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Wed 19 Feb 2020 10:37 AM

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Revealed: The most common lies told in job applications

It's big business for those involved, with over 3,000 unaccredited universities providing fraudulent documents, according to the DataFlow Group

Revealed: The most common lies told in job applications

Issues ranging from language barriers to time differences provide dishonest candidates the opportunity to successfully gain employment using fabricated career information.


Potential candidates are going above and beyond to bend the truth when it comes to their job applications, according to the DataFlow Group, a Dubai-based company that provides primary source verifications and background screenings.

It found that the most common lie told the the course of job applications is related to employment history, with over 20,000 cases of application fraud – making up 3% of verification applications - committed over the last five years, according to its figures.

“The majority of these cases are a result of candidates manipulating their employment documents, meaning that these individuals have listed a false reference or are dishonest about the position, tenure or company that they have provided as their work experience,” said DataFlow Group CEO Sunil Kumar.

“Had these falsifications not been discovered and such applicants were successful in securing employment, the effects of their under qualifications could have been catastrophic for the sectors they operate in, particularly when considering we predominantly operate within high-risk industries such as healthcare, engineering, finance and education,” he added.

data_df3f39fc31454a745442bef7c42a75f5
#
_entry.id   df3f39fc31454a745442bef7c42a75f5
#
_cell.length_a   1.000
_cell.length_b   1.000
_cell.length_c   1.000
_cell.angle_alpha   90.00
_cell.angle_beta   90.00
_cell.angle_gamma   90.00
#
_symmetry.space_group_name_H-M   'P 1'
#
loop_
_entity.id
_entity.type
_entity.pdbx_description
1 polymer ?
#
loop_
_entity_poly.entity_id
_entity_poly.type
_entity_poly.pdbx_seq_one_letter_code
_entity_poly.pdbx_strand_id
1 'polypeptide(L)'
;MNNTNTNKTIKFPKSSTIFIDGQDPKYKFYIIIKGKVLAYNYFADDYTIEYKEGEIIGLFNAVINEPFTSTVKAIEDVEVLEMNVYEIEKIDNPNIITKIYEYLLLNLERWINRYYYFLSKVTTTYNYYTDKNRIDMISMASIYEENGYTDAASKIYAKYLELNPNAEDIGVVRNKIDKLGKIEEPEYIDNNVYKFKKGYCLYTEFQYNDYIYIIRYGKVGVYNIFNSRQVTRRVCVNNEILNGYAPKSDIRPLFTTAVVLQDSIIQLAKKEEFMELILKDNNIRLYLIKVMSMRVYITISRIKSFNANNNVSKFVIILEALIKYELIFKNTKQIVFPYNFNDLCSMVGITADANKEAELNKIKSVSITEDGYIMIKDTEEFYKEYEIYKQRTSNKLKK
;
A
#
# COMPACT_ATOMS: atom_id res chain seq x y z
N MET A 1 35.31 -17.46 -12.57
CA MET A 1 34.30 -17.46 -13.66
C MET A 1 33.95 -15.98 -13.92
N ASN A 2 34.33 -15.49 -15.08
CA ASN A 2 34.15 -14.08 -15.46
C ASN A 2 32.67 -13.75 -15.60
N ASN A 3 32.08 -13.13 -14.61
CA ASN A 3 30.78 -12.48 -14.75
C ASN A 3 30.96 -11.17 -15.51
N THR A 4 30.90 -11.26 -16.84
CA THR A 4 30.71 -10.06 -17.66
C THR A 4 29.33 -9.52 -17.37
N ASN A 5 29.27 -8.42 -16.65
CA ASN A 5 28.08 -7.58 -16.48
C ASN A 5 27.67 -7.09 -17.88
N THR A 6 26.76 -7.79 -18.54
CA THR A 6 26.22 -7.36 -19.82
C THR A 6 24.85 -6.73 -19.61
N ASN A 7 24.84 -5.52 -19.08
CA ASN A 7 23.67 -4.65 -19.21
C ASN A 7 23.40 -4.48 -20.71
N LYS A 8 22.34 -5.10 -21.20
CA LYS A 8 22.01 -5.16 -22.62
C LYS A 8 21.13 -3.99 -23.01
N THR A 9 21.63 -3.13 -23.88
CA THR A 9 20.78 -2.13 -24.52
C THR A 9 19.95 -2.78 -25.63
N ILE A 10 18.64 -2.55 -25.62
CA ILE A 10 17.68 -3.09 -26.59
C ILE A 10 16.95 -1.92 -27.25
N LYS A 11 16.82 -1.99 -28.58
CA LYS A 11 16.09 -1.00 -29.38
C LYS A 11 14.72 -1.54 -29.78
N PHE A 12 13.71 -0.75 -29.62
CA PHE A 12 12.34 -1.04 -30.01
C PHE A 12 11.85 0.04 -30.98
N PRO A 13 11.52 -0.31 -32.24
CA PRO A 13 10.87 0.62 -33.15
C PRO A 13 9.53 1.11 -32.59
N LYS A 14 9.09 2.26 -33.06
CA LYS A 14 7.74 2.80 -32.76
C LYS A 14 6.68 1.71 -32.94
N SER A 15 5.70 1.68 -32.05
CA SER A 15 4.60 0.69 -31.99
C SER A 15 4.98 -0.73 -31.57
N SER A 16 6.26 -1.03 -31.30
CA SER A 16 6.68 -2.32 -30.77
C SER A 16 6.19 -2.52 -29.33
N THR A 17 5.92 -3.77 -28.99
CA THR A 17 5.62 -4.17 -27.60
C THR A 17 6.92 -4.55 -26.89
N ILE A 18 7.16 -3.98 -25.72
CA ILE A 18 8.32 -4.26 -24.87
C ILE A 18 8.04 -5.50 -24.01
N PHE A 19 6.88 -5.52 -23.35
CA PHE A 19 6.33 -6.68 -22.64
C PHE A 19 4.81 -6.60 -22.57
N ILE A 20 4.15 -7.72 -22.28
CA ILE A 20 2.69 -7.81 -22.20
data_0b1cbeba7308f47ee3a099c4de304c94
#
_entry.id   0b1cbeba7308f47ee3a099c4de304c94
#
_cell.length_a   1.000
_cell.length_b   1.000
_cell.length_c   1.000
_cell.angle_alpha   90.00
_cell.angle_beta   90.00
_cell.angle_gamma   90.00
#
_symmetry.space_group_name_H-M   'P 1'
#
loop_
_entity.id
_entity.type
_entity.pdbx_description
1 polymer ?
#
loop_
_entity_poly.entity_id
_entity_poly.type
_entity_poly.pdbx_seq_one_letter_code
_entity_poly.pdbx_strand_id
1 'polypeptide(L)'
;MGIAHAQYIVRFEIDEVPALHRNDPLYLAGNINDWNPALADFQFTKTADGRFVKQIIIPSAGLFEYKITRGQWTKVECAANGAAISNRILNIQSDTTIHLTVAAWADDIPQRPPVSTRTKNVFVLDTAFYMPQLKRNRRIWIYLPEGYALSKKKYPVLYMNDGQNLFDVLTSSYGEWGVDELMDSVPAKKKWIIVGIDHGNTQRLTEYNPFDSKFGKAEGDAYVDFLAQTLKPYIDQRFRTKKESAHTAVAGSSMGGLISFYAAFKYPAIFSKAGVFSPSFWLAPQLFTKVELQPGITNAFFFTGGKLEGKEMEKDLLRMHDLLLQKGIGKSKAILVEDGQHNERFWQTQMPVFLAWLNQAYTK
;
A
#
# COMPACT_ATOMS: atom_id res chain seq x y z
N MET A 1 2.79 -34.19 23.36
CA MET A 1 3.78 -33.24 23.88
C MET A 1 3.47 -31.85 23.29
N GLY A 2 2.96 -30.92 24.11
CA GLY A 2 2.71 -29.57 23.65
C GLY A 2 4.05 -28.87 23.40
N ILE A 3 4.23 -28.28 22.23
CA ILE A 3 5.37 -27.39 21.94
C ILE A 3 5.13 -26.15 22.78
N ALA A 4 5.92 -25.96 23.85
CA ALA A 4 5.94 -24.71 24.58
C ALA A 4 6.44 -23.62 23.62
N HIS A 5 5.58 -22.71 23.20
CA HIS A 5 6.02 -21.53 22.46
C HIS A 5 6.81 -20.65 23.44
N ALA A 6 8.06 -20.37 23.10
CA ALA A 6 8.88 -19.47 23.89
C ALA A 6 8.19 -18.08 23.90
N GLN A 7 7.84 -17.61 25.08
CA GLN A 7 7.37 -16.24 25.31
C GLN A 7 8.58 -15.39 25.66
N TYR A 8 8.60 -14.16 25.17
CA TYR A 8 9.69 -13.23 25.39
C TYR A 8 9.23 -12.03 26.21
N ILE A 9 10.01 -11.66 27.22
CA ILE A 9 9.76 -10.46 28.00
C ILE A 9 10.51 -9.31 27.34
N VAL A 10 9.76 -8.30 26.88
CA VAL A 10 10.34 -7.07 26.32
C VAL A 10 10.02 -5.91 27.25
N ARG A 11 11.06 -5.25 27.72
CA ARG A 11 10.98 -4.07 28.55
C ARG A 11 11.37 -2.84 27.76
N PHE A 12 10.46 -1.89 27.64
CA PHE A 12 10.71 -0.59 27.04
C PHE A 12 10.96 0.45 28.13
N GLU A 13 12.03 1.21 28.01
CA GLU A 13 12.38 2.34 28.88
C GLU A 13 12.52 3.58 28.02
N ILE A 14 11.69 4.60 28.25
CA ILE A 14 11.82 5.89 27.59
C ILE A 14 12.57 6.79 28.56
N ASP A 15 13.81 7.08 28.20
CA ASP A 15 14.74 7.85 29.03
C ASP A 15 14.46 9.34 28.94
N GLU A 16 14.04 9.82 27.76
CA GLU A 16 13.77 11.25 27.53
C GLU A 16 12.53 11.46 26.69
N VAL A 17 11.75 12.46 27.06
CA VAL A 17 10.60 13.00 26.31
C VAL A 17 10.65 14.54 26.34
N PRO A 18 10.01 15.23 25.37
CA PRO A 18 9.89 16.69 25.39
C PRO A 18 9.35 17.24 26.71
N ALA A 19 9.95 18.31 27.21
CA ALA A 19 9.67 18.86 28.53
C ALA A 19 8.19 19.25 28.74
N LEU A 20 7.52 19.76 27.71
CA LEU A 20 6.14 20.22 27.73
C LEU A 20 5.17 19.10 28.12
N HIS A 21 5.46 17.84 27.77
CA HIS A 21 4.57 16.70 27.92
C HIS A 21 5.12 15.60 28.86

Fake degrees

It’s big business for those involved, with data from the group revealing over 3,000 unaccredited universities and diploma mills and 300 counterfeit diploma websites providing fraudulent documents to candidates.

To tackle fake degrees, DataFlow - which has processed over 2.5 million verifications since it was founded in 2006 - partners with ministries, regulators, immigration departments, licensing authorities and employers.

While verifying local applicants who studied at nearby universities and began their careers with local employers shouldn’t be too difficult for experienced hiring managers, in regions like the GCC where the majority of the workforce stems from global migration, the verification process becomes more complex.

Issues ranging from language barriers to time differences provide dishonest candidates the opportunity to successfully gain employment using fabricated career information.

Moreover, candidates who are found to have intentionally provided incorrect information in their job applications are at risk of being immediately terminated, losing their professional licenses or legal action.

In 2018, DataFlow launched blockchain-based platform TrueProfile.io to allow members to share their verifications with employers and regulators and allow recipients to check the validity of the verified documents.